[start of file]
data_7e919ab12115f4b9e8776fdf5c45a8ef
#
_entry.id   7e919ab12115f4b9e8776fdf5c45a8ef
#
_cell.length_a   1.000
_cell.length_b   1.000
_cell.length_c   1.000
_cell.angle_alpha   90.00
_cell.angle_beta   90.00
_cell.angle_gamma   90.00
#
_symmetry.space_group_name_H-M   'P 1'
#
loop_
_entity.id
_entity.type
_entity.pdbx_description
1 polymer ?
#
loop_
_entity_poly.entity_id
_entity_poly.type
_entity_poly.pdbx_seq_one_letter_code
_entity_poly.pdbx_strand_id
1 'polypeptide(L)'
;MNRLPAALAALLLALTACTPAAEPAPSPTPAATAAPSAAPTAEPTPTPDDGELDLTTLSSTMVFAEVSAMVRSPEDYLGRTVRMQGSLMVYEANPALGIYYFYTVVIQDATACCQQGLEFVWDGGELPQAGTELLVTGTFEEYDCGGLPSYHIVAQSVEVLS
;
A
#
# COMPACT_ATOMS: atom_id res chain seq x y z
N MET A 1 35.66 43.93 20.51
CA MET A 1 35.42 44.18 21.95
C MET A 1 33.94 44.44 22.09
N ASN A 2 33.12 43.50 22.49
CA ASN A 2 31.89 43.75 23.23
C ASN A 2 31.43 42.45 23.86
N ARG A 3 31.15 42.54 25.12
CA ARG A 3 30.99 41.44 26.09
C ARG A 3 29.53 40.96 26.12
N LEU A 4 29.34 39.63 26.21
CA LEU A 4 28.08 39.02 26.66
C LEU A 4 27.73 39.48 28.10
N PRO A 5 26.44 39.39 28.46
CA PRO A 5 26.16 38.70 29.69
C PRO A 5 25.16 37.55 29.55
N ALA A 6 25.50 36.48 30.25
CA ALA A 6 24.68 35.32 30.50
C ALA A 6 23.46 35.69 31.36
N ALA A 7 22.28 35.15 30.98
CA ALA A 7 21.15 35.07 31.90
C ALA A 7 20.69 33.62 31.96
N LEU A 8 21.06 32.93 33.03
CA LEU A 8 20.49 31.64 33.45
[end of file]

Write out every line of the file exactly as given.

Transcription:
data_7e919ab12115f4b9e8776fdf5c45a8ef
#
_entry.id   7e919ab12115f4b9e8776fdf5c45a8ef
#
_cell.length_a   1.000
_cell.length_b   1.000
_cell.length_c   1.000
_cell.angle_alpha   90.00
_cell.angle_beta   90.00
_cell.angle_gamma   90.00
#
_symmetry.space_group_name_H-M   'P 1'
#
loop_
_entity.id
_entity.type
_entity.pdbx_description
1 polymer ?
#
loop_
_entity_poly.entity_id
_entity_poly.type
_entity_poly.pdbx_seq_one_letter_code
_entity_poly.pdbx_strand_id
1 'polypeptide(L)'
;MNRLPAALAALLLALTACTPAAEPAPSPTPAATAAPSAAPTAEPTPTPDDGELDLTTLSSTMVFAEVSAMVRSPEDYLGRTVRMQGSLMVYEANPALGIYYFYTVVIQDATACCQQGLEFVWDGGELPQAGTELLVTGTFEEYDCGGLPSYHIVAQSVEVLS
;
A
#
# COMPACT_ATOMS: atom_id res chain seq x y z
N MET A 1 35.66 43.93 20.51
CA MET A 1 35.42 44.18 21.95
C MET A 1 33.94 44.44 22.09
N ASN A 2 33.12 43.50 22.49
CA ASN A 2 31.89 43.75 23.23
C ASN A 2 31.43 42.45 23.86
N ARG A 3 31.15 42.54 25.12
CA ARG A 3 30.99 41.44 26.09
C ARG A 3 29.53 40.96 26.12
N LEU A 4 29.34 39.63 26.21
CA LEU A 4 28.08 39.02 26.66
C LEU A 4 27.73 39.48 28.10
N PRO A 5 26.44 39.39 28.46
CA PRO A 5 26.16 38.70 29.69
C PRO A 5 25.16 37.55 29.55
N ALA A 6 25.50 36.48 30.25
CA ALA A 6 24.68 35.32 30.50
C ALA A 6 23.46 35.69 31.36
N ALA A 7 22.28 35.15 30.98
CA ALA A 7 21.15 35.07 31.90
C ALA A 7 20.69 33.62 31.96
N LEU A 8 21.06 32.93 33.03
CA LEU A 8 20.49 31.64 33.45